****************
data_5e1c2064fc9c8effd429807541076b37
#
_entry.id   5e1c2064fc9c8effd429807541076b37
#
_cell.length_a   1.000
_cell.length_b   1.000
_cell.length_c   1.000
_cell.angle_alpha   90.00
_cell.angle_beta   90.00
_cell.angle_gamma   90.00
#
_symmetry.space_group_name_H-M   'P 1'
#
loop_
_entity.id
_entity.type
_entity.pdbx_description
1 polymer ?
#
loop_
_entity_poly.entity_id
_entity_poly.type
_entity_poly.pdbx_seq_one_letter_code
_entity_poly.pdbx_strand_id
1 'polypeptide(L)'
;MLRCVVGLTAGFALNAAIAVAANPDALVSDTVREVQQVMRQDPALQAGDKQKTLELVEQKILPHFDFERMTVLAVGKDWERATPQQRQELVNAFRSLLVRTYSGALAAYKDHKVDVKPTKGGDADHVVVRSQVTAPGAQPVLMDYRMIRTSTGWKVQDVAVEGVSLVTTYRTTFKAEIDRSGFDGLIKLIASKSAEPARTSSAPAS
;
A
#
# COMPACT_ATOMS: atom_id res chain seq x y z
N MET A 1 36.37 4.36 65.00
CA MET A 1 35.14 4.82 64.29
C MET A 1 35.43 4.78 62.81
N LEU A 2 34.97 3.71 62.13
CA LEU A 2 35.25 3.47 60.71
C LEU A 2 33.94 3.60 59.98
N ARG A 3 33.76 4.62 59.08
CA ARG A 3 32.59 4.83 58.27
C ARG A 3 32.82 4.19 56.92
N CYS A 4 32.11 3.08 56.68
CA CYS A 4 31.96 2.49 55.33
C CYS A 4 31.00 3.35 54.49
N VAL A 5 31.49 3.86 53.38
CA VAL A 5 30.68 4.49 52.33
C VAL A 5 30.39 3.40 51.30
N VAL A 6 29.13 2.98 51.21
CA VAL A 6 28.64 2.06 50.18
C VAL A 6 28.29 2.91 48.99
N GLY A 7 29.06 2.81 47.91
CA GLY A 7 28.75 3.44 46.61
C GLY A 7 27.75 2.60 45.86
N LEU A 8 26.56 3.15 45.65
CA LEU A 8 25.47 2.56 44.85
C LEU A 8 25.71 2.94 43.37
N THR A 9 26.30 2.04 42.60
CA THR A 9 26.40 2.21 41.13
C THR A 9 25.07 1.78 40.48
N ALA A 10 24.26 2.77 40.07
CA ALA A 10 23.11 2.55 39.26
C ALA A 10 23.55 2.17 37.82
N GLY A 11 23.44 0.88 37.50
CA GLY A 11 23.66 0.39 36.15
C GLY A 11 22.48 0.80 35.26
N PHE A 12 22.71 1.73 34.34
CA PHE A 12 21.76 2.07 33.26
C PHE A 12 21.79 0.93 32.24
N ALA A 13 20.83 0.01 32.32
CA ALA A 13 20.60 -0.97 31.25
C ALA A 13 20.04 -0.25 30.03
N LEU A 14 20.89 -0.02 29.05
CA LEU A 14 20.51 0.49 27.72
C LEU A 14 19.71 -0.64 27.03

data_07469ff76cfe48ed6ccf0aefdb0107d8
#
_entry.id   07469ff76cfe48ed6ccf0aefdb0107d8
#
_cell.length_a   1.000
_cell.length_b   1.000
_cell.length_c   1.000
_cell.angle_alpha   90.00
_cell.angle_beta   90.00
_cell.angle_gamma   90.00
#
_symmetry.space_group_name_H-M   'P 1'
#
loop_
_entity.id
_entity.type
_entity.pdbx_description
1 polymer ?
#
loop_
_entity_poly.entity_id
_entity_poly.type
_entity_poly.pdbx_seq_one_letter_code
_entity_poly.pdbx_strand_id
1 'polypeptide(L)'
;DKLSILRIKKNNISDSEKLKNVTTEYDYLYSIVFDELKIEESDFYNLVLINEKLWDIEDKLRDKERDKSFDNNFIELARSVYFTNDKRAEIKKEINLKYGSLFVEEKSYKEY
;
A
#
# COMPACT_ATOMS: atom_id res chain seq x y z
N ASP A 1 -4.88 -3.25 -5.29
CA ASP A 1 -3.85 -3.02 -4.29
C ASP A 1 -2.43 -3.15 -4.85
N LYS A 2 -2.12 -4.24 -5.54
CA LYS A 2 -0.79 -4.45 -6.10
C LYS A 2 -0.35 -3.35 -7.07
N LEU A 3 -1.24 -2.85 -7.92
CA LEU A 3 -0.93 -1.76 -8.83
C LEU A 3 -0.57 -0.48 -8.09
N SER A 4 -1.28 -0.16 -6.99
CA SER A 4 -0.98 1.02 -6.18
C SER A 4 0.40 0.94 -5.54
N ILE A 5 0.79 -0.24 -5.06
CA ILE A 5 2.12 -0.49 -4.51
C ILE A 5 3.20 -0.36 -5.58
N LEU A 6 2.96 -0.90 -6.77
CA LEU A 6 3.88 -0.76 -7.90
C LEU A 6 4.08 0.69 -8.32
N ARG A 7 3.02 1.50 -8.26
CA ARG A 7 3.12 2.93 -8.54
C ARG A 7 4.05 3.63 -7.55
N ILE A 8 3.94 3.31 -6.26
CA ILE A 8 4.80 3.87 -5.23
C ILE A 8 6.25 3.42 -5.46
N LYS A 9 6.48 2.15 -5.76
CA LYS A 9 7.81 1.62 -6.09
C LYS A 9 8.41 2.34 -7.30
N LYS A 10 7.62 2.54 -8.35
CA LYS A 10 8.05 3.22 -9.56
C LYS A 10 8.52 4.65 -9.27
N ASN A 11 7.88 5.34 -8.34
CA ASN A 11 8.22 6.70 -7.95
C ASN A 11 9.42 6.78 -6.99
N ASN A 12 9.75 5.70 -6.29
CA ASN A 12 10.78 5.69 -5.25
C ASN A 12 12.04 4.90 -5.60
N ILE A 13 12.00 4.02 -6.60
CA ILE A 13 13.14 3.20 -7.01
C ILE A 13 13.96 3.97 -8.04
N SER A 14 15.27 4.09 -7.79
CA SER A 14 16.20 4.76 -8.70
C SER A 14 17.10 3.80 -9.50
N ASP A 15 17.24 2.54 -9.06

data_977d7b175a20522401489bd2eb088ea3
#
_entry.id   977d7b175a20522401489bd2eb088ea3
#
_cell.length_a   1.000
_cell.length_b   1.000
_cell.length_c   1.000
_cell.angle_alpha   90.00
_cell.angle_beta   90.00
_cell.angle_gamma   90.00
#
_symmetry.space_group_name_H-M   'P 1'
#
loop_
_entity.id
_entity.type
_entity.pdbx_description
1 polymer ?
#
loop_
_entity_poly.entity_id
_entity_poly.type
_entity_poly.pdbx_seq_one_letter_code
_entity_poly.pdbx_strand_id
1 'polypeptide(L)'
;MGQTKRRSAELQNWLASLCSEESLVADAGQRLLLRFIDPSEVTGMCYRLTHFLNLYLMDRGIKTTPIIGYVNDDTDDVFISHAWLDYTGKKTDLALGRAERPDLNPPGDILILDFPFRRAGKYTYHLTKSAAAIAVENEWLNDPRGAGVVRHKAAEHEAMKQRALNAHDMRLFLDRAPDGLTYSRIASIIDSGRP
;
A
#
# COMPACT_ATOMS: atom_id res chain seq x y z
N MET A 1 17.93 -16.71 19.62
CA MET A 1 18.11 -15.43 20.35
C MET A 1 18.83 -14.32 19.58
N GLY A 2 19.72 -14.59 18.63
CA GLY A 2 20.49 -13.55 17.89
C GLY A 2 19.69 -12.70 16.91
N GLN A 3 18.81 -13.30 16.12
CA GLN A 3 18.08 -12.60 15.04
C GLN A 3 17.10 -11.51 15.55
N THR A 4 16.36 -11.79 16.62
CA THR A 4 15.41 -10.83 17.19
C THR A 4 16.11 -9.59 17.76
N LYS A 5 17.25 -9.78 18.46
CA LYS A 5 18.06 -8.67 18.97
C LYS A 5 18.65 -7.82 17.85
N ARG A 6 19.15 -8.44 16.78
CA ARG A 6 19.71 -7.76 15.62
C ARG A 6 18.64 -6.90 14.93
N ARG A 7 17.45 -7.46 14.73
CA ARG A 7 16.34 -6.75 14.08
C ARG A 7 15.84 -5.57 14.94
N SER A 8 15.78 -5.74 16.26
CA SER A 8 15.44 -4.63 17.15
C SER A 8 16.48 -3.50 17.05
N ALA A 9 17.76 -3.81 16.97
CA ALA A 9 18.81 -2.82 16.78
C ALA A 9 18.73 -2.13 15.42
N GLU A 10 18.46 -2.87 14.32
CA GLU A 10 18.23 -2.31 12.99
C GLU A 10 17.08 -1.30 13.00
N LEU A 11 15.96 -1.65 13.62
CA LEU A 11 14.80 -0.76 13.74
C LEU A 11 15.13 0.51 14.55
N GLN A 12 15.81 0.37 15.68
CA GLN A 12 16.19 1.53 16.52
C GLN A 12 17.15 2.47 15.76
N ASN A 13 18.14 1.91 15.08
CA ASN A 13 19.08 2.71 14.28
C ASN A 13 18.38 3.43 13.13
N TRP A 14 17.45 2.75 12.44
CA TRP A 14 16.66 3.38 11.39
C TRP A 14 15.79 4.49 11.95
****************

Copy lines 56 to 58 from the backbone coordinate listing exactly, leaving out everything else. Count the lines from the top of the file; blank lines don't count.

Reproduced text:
CA THR A 9 26.40 2.21 41.13
C THR A 9 25.07 1.78 40.48
N ALA A 10 24.26 2.77 40.07